Zhang PF, Li KS, Shen YH, et al.
Galectin-1 induces hepatocellular carcinoma EMT and sorafenib resistance by activating FAK/PI3K/AKT signaling.
Cell Death Dis. 2016; 7:e2201 [PubMed] Free Access to Full Article Related Publications
Galectin-1 (Gal-1) is involved in several pathological activities associated with tumor progression and chemoresistance, however, the role and molecular mechanism of Gal-1 activity in hepatocellular carcinoma (HCC) epithelial-mesenchymal transition (EMT) and sorafenib resistance remain enigmatic. In the present study, forced Gal-1 expression promoted HCC progression and sorafenib resistance. Gal-1 elevated αvβ3-integrin expression, leading to AKT activation. Moreover, Gal-1 overexpression induced HCC cell EMT via PI3K/AKT cascade activation. Clinically, our data revealed that Gal-1 overexpression is correlated with poor HCC survival outcomes and sorafenib response. These data suggest that Gal-1 may be a potential therapeutic target for HCC and a biomarker for predicting response to sorafenib treatment.

Li W, Wang H, Zhang J, et al.
miR-199a-5p regulates β1 integrin through Ets-1 to suppress invasion in breast cancer.
Cancer Sci. 2016; 107(7):916-23 [PubMed] Free Access to Full Article Related Publications
Increasing evidence has revealed that miR-199a-5p is actively involved in tumor invasion and metastasis as well as in the decline of breast cancer tissues. In this research, overexpression of miR-199a-5p weakened motility and invasion of breast cancer cells MCF-7 and MDA-MB-231. Upregulation of Ets-1 increased breast cancer cell invasion, but the mechanism by which miR-199a-5p modulates activation of Ets-1 in breast cancer was not clarified. We investigated the relationship between miR-199a-5p and Ets-1 on the basis of 158 primary breast cancer case specimens, and the results showed that Ets-1 expression was inversely correlated with endogenous miR-199a-5p. Overexpression of miR-199a-5p reduced the mRNA and protein levels of Ets-1 in MCF-7 and MDA-MB-231 cells, whereas anti-miR-199a-5p elevated Ets-1. siRNA-mediated Ets-1 knockdown phenocopied the inhibition invasion of miR-199a-5p in vitro. Moreover, luciferase reporter assay revealed that miR-199a-5p directly targeted 3'-UTR of Ets-1 mRNA. This research revealed that miR-199a-5p could descend the levels of β1 integrin by targeting 3'-UTR of Ets-1 to alleviate the invasion of breast cancer via FAK/Src/Akt/mTOR signaling pathway. Our results provide insight into the regulation of β1 integrin through miR-199a-5p-mediated Ets-1 silence and will help in designing new therapeutic strategies to inhibit signal pathways induced by miR-199a-5p in breast cancer invasion.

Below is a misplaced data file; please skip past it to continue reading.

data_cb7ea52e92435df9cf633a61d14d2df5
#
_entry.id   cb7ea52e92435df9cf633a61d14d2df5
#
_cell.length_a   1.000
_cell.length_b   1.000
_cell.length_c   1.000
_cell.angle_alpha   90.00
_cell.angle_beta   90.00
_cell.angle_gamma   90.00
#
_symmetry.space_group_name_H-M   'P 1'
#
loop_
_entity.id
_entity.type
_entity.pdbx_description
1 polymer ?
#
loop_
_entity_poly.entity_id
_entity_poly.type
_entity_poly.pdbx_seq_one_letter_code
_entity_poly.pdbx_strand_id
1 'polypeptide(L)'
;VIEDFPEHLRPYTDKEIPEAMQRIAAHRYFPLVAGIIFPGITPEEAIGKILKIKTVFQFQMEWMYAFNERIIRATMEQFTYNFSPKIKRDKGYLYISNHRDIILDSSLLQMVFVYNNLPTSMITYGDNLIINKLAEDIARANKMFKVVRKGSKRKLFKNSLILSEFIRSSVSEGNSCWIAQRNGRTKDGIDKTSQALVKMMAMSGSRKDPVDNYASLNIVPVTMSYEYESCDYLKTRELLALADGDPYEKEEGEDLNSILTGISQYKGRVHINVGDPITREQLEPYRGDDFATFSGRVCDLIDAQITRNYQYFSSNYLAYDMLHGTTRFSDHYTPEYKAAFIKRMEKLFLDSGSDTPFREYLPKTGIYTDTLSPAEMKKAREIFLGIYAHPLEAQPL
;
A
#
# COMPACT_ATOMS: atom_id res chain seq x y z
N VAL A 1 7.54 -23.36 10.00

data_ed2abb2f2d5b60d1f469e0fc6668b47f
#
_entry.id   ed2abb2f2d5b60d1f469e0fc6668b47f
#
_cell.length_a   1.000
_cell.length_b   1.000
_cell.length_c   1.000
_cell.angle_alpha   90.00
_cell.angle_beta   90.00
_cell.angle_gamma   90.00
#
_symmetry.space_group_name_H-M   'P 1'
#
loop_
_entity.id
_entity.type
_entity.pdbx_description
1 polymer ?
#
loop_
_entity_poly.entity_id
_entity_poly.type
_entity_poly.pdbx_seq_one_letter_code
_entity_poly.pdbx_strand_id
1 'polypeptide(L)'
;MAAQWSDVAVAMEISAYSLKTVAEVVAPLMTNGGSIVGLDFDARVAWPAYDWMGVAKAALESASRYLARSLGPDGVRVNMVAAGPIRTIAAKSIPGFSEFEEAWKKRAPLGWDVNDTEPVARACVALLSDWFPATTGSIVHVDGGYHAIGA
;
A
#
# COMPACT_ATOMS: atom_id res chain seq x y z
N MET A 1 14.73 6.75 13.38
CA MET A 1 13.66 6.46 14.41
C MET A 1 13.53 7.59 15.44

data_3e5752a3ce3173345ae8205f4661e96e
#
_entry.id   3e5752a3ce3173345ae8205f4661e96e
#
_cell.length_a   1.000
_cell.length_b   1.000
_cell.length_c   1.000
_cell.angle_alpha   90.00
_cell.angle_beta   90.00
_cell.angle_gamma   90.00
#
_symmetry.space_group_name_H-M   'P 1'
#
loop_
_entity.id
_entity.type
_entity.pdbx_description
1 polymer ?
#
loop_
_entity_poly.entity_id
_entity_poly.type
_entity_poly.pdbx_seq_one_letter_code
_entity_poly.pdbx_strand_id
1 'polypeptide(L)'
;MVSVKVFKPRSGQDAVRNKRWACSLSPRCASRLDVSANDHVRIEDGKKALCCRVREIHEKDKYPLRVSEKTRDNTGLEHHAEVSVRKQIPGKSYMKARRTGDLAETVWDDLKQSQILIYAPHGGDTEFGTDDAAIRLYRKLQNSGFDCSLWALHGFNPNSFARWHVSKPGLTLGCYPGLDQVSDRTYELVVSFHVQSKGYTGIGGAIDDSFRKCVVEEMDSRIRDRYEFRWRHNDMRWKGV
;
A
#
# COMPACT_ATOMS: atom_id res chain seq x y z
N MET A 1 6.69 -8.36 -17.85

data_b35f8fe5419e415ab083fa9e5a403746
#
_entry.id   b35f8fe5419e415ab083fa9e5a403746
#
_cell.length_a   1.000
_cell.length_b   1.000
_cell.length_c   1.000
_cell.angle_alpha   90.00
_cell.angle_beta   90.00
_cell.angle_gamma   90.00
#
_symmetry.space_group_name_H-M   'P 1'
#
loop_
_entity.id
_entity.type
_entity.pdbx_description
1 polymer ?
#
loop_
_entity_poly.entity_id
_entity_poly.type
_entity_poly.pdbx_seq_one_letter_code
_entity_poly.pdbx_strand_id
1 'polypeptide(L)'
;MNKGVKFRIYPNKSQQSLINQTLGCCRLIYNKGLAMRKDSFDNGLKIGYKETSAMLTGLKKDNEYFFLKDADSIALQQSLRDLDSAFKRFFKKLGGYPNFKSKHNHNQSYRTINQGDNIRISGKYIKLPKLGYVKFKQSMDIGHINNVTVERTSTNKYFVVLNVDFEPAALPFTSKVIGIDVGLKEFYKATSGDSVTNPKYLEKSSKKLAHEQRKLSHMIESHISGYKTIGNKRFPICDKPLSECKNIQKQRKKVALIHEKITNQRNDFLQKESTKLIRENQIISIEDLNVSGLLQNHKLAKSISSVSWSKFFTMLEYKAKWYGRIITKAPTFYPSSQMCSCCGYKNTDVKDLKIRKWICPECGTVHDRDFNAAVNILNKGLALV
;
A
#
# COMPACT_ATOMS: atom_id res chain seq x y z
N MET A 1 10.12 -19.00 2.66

Makino Y, Hamamura K, Takei Y, et al.
A therapeutic trial of human melanomas with combined small interfering RNAs targeting adaptor molecules p130Cas and paxillin activated under expression of ganglioside GD3.
Biochim Biophys Acta. 2016; 1860(8):1753-63 [PubMed] Related Publications